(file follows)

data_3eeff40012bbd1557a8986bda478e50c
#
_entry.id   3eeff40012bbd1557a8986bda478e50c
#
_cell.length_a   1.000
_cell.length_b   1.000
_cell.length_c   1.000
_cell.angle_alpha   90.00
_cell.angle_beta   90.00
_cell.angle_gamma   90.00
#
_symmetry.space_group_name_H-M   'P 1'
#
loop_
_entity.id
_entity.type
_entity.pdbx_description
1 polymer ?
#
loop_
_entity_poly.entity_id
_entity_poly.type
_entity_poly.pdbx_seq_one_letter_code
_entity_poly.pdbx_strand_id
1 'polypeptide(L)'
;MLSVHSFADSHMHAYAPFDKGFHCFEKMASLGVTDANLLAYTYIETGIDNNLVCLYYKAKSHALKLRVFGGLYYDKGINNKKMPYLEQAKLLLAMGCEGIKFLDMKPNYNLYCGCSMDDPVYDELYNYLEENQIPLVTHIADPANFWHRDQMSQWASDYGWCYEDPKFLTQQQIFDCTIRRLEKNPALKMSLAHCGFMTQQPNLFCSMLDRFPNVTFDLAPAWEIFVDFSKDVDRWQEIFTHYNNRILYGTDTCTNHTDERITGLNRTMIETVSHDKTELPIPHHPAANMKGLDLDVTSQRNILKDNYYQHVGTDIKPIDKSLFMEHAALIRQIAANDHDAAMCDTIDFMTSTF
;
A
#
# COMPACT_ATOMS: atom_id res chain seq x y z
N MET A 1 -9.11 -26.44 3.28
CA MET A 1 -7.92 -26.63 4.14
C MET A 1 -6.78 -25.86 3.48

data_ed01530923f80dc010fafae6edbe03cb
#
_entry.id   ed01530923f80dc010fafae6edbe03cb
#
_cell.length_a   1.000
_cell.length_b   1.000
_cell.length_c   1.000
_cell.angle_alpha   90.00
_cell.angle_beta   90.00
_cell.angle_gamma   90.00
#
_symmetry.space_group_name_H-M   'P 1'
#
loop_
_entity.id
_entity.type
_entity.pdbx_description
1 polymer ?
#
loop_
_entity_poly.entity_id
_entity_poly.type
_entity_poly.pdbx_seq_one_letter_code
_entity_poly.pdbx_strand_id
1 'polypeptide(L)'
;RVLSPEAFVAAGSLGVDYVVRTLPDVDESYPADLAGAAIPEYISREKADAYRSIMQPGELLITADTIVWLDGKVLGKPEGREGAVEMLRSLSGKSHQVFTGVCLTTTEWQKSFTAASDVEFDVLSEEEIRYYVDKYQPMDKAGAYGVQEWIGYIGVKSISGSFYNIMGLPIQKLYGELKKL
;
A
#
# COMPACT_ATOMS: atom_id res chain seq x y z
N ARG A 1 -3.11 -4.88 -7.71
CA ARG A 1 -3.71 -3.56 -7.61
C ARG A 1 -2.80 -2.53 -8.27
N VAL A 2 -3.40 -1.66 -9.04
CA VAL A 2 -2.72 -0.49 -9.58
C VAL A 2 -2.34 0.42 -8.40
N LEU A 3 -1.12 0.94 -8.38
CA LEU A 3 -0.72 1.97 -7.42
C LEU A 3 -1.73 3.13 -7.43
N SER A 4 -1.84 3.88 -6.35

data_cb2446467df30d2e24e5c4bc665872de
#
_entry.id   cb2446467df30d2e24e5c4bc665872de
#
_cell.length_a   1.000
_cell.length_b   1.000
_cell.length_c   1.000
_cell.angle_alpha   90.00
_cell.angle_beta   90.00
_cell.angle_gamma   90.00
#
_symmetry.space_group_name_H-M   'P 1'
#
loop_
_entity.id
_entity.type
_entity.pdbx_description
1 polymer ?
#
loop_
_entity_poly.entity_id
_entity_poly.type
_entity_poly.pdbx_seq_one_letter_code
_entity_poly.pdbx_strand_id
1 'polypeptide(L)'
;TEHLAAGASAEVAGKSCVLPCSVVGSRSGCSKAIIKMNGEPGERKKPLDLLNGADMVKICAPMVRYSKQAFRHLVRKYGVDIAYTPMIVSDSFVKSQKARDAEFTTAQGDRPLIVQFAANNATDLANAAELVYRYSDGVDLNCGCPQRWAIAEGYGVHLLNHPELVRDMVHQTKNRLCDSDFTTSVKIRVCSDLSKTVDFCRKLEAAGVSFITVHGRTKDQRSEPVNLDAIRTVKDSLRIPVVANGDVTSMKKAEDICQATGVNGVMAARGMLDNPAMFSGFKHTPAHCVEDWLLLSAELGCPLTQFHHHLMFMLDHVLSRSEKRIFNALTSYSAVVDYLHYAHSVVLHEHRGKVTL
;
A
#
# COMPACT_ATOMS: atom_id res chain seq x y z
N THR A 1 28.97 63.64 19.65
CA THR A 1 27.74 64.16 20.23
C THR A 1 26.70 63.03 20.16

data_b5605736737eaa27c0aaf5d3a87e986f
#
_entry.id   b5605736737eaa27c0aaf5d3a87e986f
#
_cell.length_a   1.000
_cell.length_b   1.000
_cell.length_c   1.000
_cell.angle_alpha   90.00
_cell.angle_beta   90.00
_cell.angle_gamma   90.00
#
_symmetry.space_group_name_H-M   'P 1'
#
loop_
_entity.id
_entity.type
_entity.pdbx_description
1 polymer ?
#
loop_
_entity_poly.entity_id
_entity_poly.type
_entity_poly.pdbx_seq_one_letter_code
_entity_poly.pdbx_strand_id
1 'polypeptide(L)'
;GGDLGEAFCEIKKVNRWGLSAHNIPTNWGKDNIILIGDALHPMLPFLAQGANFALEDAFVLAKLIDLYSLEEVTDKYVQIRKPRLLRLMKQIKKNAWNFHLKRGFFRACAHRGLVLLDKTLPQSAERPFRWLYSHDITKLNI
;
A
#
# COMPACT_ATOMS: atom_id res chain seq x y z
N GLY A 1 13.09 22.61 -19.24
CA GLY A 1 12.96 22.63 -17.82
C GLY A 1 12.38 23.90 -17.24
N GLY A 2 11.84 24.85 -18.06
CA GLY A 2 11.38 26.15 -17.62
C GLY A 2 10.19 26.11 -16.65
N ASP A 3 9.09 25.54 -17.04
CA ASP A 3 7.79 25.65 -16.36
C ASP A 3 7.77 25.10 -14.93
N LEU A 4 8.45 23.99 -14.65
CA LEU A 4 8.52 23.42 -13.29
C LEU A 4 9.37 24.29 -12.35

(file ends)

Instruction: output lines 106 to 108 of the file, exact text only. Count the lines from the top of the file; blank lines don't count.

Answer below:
C THR A 1 26.70 63.03 20.16

data_b5605736737eaa27c0aaf5d3a87e986f
#